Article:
The PowerCube looks like any other shipping container, but after it unfolds its ‘wings’ you start realizing there’s more than meets the eye. Designing for humanitarian relief efforts, the PowerCube is meant to deliver electrical power, purify water and offer WiFi signal to disaster inflicted areas all through harnessing solar power. While the idea is noble and sounds very good, there are still a lot of problem that the system has yet to meet and which, unfortunately, might keep it from becoming a success.
Ecosphere Technologies, the company behind the PowerCube, says its system designed as a flexible solution that delivers solar power to off-grid areas. So far, it comes in three models: 10-foot, 20-foot, and 40-foot shipping containers. The largest installation can provide up to 15KW of power or enough to supply multiple missions, from hospitals and sleeping quarters, to providing water treatment or internet.
Obviously, it’s a really neat idea since you get free power anywhere in the world and you don’t have to rely on a diesel supply, in the case of the generator alternative. Anywhere, but not anytime unfortunately. When the sun doesn’t shine powerfully enough or during night time, the system can’t be used. And it doesn’t come with any included batteries either. That’s alright if you’re buying a flashlight, but maybe not that convenient when you need to buy and install your own energy storage 15 Kw system.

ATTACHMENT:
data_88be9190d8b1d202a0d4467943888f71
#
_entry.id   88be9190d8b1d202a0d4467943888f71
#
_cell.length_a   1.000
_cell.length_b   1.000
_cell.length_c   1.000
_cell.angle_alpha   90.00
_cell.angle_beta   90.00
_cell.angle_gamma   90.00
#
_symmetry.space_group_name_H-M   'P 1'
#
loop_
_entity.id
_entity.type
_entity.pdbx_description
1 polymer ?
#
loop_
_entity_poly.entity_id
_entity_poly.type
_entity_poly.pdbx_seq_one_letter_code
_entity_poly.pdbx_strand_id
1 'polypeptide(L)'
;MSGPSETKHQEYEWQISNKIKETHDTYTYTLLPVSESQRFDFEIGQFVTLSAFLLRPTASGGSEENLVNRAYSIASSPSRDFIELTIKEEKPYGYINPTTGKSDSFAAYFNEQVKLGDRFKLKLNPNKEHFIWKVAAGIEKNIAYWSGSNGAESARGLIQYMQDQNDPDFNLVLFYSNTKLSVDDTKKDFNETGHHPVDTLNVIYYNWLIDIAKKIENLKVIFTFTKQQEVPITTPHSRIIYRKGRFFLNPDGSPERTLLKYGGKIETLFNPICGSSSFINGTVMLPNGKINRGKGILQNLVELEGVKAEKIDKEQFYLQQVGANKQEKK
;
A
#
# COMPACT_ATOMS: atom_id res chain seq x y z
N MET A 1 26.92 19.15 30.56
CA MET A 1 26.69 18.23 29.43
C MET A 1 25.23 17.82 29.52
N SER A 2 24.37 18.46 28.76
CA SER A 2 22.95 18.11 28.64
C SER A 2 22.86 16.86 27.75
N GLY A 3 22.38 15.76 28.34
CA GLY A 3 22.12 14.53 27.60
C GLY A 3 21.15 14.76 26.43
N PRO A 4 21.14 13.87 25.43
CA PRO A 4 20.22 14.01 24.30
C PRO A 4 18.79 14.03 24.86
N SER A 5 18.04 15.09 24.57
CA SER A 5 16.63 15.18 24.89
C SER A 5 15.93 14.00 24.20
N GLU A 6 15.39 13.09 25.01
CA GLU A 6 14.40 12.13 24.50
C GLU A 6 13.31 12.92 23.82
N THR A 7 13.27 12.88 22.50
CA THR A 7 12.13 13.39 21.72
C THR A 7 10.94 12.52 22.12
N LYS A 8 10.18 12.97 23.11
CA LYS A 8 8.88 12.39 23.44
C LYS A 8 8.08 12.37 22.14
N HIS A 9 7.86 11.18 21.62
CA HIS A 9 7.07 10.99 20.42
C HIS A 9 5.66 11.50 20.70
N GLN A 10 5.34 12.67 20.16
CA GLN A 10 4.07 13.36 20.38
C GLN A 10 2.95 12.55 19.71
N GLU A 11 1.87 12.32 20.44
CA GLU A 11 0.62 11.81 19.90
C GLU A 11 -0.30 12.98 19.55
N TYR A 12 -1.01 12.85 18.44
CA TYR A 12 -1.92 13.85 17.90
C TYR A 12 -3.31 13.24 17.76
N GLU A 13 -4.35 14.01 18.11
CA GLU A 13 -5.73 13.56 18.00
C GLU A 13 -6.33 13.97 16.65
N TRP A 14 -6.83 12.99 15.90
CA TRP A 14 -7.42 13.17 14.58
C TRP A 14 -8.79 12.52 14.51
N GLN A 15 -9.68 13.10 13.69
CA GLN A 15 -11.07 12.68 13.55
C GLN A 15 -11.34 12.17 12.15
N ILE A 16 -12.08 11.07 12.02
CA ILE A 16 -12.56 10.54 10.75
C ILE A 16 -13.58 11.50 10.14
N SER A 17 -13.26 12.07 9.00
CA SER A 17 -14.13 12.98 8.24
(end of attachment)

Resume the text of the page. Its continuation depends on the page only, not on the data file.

This is only scratching the surface. An equivalent diesel generator power system in size would supply anywhere between 600kW and 1.7MW – that’s almost 100 times more power density. It’s unclear for now, what the company’s business strategy is, considering a diesel generator is more reliable, cheaper to buy (excluding gas) and a lot more powerful. The only plus you get from the PowerCube is free solar energy and no emissions or fumes, neither of which cause much concern during a disaster situation. This being said, the concept truly sounds interesting, and I guess there are some particular situations where the PowerCube is the most convenient solution (no gas supply, high solar flux areas). Looking forward to an upgraded version!
Dragos has been working in geology for six years, and loving every minute of it. Now, his more recent focus is on paleoclimate and climatic evolution, though in his spare time, he also dedicates a lot of time to chaos theory and complex systems.